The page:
Back in the day, hip-hop reveled in revolutionary lyrics and imagery. Every rapper, regardless of their style, managed to incorporate a political message into their songs. Groups like Grandmaster Flash and the Furious Five delivered the Message and White Lines in between party joints like Scorpio and Freedom. Even the hardest “gangsta” rappers of the late ‘80s and early ‘90s, such as Ice-T, Too Short and NWA used their platform to narrate stories about police brutality, the L.A. riots and other issues plaguing ghetto life.
But those days are gone and no longer do we have artists like Public Enemy telling us that we “Can’t Truss It” or Boogie Down Productions reminding us to watch out for the “Black Cop.” Instead, hip hop has traded in picket signs for Aston Martins, Rolexes, Christian Louboutins, and a bunch of other products that most of us can’t pronounce, let alone afford.
With the fragile housing market, a slow to recover economy, two—no, wait three—wars, rising gas and food prices, police brutality, and so forth, it’s not like there isn’t plenty of material for rappers to work with. So why hasn’t Jay-Z, 50 Cent, Lil Wayne, Waka Flocka, Nicki Minaj, or any other mainstream artist, been willing to use their music to discuss more than just what they got and what you ain’t got?
I thought long and hard about this topic, which has spurred dozens of conversations with fellow hip-hop heads that also feel slighted by the direction of the genre. As pointed out by Sean “Diddy” Combs: “people have figured out the formula when they make records for radio, and DJs ain’t DJs no more. DJs don’t break records no more. DJs don’t play album cuts. DJs play what is going to move the crowd. DJs, they don’t expose you to the newness.”
Although some might rightfully argue that Diddy himself has contributed to the downfall of the genre, he does makes a great point. Over the years, radio stations, which are now part of corporations, stopped being about balance and more about force feeding listeners a continual loop of the same six songs. Case in point: probably one of the dopest political theme songs to come out in the last few months was Pharoahe Monch’s “Clap,” which took aim at all of the questionable police raids and shootings that have been making headlines around the country. Around the same time, Travis Porter’s ”Make it Rain,” a trap-rap booty bouncer about paying woman to take off their clothes, among other things, was released. Guess which of the two received regular radio play and which was banished to YouTube?
But of course, radio stations should not feel that they have to shoulder the blame all on their own because the music industry itself is just as culpable. In their haste to “get money,” the corporate side of the art form has made it difficult – if not impossible – for positive and/or political hip hop music to reach the masses.
With rap music sales dropping by 44 percent since 2000, record company A&R executives are going to appeal to what they feel will guarantee a hit. Unfortunately, a hit that will sell means drugs, violence, misogyny, materialism and the ill informed.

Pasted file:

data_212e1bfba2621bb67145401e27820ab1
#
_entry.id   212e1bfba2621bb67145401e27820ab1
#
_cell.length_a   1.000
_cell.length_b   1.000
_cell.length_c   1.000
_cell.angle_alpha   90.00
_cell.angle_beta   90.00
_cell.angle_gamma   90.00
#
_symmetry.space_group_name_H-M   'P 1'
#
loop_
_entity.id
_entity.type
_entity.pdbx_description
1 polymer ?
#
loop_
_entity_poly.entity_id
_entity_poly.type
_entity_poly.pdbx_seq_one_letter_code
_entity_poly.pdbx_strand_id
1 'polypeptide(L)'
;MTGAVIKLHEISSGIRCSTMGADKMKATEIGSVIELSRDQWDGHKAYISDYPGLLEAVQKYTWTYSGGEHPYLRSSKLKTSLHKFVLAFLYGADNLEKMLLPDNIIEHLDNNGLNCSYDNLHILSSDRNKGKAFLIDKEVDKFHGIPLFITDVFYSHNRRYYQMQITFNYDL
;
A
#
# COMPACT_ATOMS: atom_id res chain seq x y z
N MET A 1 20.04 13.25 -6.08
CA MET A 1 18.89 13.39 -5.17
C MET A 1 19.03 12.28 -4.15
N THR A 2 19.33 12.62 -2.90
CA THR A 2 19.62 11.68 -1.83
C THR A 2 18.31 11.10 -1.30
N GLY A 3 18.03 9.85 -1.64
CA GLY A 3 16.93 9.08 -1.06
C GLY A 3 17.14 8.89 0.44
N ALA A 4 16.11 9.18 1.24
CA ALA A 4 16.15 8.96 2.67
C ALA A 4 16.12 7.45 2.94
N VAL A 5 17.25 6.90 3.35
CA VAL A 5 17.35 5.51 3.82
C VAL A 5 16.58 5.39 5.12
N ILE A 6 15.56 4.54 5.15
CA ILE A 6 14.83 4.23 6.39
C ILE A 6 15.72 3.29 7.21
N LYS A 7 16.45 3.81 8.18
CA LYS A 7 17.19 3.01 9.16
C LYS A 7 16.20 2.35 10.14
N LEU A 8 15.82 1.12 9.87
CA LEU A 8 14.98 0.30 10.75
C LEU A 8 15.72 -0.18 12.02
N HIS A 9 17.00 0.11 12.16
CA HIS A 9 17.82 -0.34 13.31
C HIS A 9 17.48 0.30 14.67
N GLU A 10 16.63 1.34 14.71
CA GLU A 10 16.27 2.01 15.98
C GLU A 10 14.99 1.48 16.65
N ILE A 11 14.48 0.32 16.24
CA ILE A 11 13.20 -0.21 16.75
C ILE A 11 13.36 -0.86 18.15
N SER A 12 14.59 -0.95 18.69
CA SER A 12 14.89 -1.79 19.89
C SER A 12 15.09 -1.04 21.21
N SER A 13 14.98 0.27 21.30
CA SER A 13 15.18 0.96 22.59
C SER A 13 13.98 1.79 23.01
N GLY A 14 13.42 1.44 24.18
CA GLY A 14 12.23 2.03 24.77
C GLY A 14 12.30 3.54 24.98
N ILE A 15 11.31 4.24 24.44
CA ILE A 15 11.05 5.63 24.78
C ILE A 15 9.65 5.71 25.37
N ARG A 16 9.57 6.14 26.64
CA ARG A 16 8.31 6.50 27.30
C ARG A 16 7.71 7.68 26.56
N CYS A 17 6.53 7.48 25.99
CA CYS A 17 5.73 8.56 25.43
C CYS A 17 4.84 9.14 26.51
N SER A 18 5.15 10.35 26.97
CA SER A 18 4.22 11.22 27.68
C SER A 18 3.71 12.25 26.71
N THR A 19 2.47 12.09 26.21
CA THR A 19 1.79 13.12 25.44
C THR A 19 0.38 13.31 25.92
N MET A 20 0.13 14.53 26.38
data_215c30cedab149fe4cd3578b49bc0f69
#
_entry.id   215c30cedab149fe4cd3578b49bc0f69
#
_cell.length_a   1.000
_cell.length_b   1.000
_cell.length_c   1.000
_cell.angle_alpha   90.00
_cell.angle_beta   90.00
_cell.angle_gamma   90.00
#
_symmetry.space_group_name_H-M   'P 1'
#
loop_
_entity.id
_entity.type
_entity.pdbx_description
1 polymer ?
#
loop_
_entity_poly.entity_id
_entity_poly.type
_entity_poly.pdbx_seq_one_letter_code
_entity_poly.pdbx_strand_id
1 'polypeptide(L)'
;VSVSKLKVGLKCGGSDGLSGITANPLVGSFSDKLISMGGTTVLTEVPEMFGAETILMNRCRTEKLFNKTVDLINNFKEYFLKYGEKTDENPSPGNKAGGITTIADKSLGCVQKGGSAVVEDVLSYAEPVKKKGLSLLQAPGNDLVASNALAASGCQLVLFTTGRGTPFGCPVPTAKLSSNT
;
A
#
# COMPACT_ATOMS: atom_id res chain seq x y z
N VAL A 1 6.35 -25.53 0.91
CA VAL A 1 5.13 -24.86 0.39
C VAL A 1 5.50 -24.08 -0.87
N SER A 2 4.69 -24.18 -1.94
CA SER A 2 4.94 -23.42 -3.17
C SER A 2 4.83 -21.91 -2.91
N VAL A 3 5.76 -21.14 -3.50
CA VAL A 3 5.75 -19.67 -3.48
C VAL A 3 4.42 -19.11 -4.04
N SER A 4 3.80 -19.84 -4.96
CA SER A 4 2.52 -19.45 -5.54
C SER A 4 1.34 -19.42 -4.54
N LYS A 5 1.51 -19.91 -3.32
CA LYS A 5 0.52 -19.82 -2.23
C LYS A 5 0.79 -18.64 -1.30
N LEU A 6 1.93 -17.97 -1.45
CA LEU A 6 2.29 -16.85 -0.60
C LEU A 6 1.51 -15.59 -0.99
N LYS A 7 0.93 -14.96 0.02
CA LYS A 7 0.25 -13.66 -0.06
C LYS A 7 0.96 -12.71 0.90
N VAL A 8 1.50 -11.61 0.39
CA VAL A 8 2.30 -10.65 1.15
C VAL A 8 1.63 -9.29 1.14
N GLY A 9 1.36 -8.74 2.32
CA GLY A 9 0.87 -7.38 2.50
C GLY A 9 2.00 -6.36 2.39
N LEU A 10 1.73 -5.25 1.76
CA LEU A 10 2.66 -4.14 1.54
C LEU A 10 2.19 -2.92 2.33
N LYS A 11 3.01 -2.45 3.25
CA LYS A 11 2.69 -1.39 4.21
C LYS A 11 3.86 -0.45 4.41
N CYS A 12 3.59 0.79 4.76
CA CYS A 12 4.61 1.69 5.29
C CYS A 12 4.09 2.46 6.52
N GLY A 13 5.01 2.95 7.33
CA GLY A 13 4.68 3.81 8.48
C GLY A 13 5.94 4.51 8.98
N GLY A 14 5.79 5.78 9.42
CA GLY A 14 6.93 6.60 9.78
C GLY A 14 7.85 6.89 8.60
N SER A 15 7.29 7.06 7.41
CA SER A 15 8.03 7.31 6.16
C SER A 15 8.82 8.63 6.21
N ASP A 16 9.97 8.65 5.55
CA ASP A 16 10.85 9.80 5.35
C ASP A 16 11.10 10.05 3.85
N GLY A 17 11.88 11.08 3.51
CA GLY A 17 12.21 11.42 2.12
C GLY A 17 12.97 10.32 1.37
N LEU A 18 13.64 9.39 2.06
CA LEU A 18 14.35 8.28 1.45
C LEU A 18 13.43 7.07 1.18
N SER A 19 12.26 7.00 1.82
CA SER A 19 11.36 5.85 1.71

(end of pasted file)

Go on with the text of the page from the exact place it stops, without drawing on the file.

Which brings me to my final point: the fans. Yeah, you guys who will rush to support empty lyrics and content just because it has a good beat. Like the A&R executives, radio stations and rappers, we, the fans, started watching the Billboard charts and basing a rapper’s worth on how much money they generated, how many women they had in their videos, and how many albums they sold as opposed to what they were actually saying in their music.
Hip-hop used to be that mirror that was held up to the rest of world exposing conditions of what it was like to be poor and black in America. But today, that image is a little fuzzy and distorted. I’m not saying it’s all hip-hop’s fault, since it appears that we’re all guilty of being less politically active and concerned as a community like we were nearly two to three decades ago. However, I worry for the younger generation who will never get a chance to experience the art of hip-hop the way people of my generation did.
Charing Ball is the author of the blog People, Places & Things.
(The Root) — In you’ve-gotta-be-kidding-me news, Luther Campbell — yes, that Luther Campbell — is throwing his name into the politics game. He hopes to run for mayor of Miami this year, if the Magic City decides to recall its current mayor, Carlos Alvarez. It’s been more than 20 years since Uncle Luke and the 2 Live Crew released “Me So Horny” and one of their most controversial albums, As Nasty as They Wanna Be. So perhaps the stripper-loving rapper is ready to take on a new challenge.
(The Grio) — Rap mogul Master P and Michelle Obama are teaming up to fight the childhood obesity epidemic. Master P will be hosting an event during Grammy week where he will ask celebrities to support the first lady’s Let’s Move! campaign through his own Move Through Music organization. Furthermore, a reader survey conducted by Bizbash named Michelle Obama the top choice to walk the red carpet in 2011. Twenty-five percent of those surveyed selected Mrs. Obama over people like Bill Clinton and Lady Gaga.